“We have to wear disguises,” says Pili. “I’ve been in as a country gent with my shooting jacket and a hat. I’ve been in as a railway worker in fluorescents. I’ve been in as an old man with a wig on and a stick, shuffling along. They expect someone with a suitcase coming to inspect so we have to catch them out.”

Fish and chips bought and logged, Pili will then return in his guise as Poirot-with-a-torch in his whites with his tools.

“I go in eyes open, open mind, clipboard and pad, start looking, and record everything,” he says.

Moving through Poppie’s following this list, Pili seems generally impressed, approving of the choice of oil, the freshness of the fish, the allergen menu displayed for customers to see, and the portion size. Poppie’s is also one of the few fish and chip shops that has an on-site fishmonger.

“A lot of fish and chip shops use frozen fish,” explains Newland. “And they don’t change their oil regularly. They think they’re saving money but all they’re doing is losing custom.”

Traditional cod and chips at Poppie’s.

Traditional cod and chips at Poppie’s.

These points of pride are the things Pili looks for.

“Is the fish fresh or frozen at sea? Are they preparing their own chips or buying them in? What range are they frying on?” he asks. “What oil are they using? How often do they change it? All these things make a difference.”

This is all well and good but I am not going to poke around a chip shop’s bins, neither am I going to ask to see the back of the shop nor wave a torch around at the fridges. So what should I, the ordinary punter, be looking for in a good plate of chips?

As I tuck into my plate of traditional cod and chips, I notice Pili is surveying his pensively.

“First of all, I can smell a lovely aroma,” he says, leaning in. “The chips are freshly fried, a good colour, and when you squeeze them corner to corner, they keep their shape. That’s all good. Crispy on the outside, soft in the middle.”

Pili then turns his attention to the fish.

“Sometimes, you can take the fish out and you could use the batter as a glasses case. That’s no good.”

With almost surgical care, he makes an incision into the batter and peels it back. I look underneath.

“Is there any white, or yellow, or gunge?” he asks. “Those are all signs it’s not cooked properly.”

There is no white, or yellow, or gunge. “All I can see is batter,” I say.

Pili agrees: “Which means it was cooked at the right temperature. And the fish is white and flaky which is good.”

He pauses and finally takes a mouthful. And then another. And another. We pass a few moments together in companionable silence, just eating fish and chips.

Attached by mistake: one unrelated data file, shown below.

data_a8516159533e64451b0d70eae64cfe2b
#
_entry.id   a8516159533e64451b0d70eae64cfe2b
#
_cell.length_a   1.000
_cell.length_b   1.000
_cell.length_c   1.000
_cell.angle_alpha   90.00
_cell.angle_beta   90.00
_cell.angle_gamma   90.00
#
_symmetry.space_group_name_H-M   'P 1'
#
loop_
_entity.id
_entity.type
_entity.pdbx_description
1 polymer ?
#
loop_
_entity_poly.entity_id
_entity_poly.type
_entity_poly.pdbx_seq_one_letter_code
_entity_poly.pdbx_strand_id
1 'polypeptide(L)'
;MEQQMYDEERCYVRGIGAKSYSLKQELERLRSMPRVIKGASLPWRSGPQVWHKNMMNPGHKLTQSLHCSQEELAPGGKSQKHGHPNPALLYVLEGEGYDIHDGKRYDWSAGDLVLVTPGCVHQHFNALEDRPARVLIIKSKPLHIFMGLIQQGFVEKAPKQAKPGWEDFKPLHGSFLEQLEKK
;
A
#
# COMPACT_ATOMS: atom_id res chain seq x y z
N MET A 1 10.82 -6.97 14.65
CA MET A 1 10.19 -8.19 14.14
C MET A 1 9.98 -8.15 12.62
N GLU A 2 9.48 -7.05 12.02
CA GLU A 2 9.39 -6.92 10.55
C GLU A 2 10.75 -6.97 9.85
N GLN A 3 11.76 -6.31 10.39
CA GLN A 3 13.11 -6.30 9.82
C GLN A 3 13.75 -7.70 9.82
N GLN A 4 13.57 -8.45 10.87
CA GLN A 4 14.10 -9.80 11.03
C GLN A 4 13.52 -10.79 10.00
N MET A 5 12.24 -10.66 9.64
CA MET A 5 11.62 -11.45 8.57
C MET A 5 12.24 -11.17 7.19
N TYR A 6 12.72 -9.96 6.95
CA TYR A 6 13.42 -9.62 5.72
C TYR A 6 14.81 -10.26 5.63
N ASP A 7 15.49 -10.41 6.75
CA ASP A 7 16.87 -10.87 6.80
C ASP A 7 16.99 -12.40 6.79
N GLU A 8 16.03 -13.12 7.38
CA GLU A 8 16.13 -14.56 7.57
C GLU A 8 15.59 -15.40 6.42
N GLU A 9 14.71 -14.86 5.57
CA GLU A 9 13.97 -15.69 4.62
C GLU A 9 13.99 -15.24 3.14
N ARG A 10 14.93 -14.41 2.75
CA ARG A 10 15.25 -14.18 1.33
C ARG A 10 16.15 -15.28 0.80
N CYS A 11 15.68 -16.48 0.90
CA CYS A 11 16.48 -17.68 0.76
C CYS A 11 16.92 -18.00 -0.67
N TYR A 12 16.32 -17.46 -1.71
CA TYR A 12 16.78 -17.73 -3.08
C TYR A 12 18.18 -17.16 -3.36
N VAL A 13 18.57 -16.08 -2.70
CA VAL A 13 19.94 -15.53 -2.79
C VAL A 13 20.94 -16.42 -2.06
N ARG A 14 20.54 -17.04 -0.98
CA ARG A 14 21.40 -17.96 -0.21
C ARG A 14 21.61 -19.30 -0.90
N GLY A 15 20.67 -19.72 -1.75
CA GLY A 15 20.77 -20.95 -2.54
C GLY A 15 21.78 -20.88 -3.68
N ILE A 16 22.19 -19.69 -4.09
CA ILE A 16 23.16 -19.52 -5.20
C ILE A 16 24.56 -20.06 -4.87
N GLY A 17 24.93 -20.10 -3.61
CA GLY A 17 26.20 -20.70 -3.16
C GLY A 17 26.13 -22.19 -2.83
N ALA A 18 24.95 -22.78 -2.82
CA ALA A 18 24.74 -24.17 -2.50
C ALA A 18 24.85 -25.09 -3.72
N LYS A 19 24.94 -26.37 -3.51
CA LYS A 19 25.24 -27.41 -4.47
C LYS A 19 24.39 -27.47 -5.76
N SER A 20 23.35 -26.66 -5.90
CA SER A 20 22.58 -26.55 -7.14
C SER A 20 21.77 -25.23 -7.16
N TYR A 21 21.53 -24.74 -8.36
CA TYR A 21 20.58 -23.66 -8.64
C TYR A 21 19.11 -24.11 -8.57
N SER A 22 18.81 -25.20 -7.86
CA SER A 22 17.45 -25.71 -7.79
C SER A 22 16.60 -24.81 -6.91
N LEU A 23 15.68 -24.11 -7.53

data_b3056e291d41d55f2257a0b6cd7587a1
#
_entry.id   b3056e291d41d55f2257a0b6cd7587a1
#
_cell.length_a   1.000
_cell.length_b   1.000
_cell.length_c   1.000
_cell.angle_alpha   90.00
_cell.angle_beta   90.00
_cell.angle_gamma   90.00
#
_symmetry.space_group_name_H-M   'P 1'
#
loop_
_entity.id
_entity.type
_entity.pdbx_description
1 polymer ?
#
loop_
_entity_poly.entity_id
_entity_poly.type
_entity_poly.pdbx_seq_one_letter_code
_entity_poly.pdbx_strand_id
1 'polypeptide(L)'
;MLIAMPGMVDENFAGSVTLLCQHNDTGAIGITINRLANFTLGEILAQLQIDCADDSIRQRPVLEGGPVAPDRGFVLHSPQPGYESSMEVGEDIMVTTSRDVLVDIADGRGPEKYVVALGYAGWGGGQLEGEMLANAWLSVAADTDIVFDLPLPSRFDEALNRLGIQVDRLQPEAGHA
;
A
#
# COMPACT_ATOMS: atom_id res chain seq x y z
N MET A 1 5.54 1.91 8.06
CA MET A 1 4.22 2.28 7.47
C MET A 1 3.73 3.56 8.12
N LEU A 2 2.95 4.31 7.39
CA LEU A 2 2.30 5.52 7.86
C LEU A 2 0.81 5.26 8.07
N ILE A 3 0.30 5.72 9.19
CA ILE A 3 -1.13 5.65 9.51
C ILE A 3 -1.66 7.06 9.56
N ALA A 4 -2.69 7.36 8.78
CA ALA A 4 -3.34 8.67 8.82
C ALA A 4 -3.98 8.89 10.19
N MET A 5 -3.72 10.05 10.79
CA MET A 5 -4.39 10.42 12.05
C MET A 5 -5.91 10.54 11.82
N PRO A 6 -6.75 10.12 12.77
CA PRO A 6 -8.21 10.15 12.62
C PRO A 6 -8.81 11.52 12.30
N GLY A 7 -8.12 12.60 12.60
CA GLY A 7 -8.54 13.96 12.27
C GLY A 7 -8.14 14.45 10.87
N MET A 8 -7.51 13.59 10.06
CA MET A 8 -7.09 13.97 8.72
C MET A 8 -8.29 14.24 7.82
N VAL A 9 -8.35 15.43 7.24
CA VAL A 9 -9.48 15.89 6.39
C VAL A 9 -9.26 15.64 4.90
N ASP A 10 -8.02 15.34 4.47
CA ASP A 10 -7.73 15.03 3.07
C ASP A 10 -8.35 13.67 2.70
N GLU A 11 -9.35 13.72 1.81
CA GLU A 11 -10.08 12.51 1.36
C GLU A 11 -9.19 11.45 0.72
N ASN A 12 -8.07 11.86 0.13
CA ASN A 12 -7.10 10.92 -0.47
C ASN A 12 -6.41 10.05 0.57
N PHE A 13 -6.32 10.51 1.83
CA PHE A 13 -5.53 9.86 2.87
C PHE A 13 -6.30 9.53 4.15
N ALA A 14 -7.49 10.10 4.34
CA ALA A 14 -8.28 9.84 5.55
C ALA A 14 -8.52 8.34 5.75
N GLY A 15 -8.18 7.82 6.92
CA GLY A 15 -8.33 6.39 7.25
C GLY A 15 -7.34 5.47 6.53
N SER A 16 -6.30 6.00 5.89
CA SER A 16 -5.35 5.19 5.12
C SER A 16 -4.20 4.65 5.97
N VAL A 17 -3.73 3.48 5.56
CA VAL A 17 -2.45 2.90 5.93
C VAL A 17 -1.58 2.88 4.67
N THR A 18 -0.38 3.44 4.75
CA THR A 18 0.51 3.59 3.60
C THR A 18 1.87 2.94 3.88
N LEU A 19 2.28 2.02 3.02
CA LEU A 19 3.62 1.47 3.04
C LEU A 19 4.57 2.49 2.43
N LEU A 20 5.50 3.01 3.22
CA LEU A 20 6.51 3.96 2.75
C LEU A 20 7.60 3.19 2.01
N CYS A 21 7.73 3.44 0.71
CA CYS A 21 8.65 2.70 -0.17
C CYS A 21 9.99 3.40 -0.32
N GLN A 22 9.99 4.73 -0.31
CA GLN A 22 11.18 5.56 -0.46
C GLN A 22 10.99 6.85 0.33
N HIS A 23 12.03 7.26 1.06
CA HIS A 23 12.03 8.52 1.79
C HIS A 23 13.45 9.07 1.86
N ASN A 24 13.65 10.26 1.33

“It’s quite good,” Pili says. “I’m enjoying this.”

After all the Poirot-style poking around, Poppie’s still passes the Pili test. High praise indeed from the man who eats fish and chips for a living.

For more on traditional British dishes, check out the MUNCHIES Guide to British Food, running every day this week on MUNCHIES.

Sandwell chippy gives opposition a battering in latest awards

Michael Pili, from the Midland Seafish Industry, and Mike Artemis, owner of Starfish chip shop

Michael Pili, from the Midland Seafish Industry, and Mike Artemis, owner of Starfish chip shop

A fish and chip restaurant has found the recipe for success after receiving a prestigious award.

The Starfish restaurant in Tividale has scooped the Fish and Chip Quality Award from the National Federation of Fish Friers (NFFF), the trade body representing the UK's fish and chip shops and manager Owner Michael Artemis said: "It is a great honour to be awarded this prestigious award. It is a really good pat on the back for all the staff who work extremely hard."

The award recognises restaurants that provide good quality products and high standards of hygiene, as well as friers that show a high level of competence.

It is a happy double for The Starfish, which also received the top '5' rating under Sandwell Council's Food Hygiene Rating Scheme.

Mr Artemis added: "Hopefully it will generate a bit of good publicity for the business and bring a bit more footfall through the doors to try the good quality fish and chips."

The NFFF award has been given to 300 restaurants and shops throughout the UK which meet the required standards, after being inspected by an NFFF approved assessor who looks at the shop's cleanliness, presentation, hygiene, staff training, frying and sales skills and the quality of the product.

The award aims to set the new benchmark for standards within the industry and to give the consumer confidence that they will be buying a good quality product at outlets with the award displayed, encouraging more outlets to raise their standards.

The local authority award means that Starfish has 'very good' hygiene standards.

"It is the first time we have received this award, which is a quality award recognised by the industry," Mr Artemis added.